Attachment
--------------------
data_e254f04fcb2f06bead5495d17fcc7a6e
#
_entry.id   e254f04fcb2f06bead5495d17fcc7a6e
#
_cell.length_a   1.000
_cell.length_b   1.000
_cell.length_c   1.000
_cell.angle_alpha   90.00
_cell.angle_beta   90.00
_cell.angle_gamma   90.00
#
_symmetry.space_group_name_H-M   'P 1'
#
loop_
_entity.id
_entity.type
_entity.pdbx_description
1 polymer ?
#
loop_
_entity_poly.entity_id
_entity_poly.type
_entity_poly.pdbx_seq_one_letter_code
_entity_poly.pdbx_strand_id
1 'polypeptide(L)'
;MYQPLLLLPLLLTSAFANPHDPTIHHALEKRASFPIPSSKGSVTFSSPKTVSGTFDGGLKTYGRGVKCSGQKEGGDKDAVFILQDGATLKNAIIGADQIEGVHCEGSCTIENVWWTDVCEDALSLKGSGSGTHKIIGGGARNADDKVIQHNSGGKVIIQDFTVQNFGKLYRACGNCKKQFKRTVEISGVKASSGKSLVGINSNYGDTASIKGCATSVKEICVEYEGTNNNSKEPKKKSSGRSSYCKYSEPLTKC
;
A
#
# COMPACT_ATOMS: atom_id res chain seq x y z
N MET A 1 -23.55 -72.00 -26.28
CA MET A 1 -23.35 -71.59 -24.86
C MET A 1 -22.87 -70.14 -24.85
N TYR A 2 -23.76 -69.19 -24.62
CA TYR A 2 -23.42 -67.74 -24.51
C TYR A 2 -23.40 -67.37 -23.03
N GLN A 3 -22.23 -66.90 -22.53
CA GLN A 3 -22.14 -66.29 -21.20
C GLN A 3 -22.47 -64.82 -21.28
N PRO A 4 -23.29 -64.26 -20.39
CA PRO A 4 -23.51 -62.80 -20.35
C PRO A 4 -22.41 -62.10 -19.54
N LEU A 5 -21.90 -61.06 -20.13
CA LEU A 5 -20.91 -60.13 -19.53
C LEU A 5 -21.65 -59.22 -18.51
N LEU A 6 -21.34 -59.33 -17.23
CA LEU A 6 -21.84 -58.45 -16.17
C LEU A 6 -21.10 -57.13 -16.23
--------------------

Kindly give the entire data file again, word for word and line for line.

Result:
data_e254f04fcb2f06bead5495d17fcc7a6e
#
_entry.id   e254f04fcb2f06bead5495d17fcc7a6e
#
_cell.length_a   1.000
_cell.length_b   1.000
_cell.length_c   1.000
_cell.angle_alpha   90.00
_cell.angle_beta   90.00
_cell.angle_gamma   90.00
#
_symmetry.space_group_name_H-M   'P 1'
#
loop_
_entity.id
_entity.type
_entity.pdbx_description
1 polymer ?
#
loop_
_entity_poly.entity_id
_entity_poly.type
_entity_poly.pdbx_seq_one_letter_code
_entity_poly.pdbx_strand_id
1 'polypeptide(L)'
;MYQPLLLLPLLLTSAFANPHDPTIHHALEKRASFPIPSSKGSVTFSSPKTVSGTFDGGLKTYGRGVKCSGQKEGGDKDAVFILQDGATLKNAIIGADQIEGVHCEGSCTIENVWWTDVCEDALSLKGSGSGTHKIIGGGARNADDKVIQHNSGGKVIIQDFTVQNFGKLYRACGNCKKQFKRTVEISGVKASSGKSLVGINSNYGDTASIKGCATSVKEICVEYEGTNNNSKEPKKKSSGRSSYCKYSEPLTKC
;
A
#
# COMPACT_ATOMS: atom_id res chain seq x y z
N MET A 1 -23.55 -72.00 -26.28
CA MET A 1 -23.35 -71.59 -24.86
C MET A 1 -22.87 -70.14 -24.85
N TYR A 2 -23.76 -69.19 -24.62
CA TYR A 2 -23.42 -67.74 -24.51
C TYR A 2 -23.40 -67.37 -23.03
N GLN A 3 -22.23 -66.90 -22.53
CA GLN A 3 -22.14 -66.29 -21.20
C GLN A 3 -22.47 -64.82 -21.28
N PRO A 4 -23.29 -64.26 -20.39
CA PRO A 4 -23.51 -62.80 -20.35
C PRO A 4 -22.41 -62.10 -19.54
N LEU A 5 -21.90 -61.06 -20.13
CA LEU A 5 -20.91 -60.13 -19.53
C LEU A 5 -21.65 -59.22 -18.51
N LEU A 6 -21.34 -59.33 -17.23
CA LEU A 6 -21.84 -58.45 -16.17
C LEU A 6 -21.10 -57.13 -16.23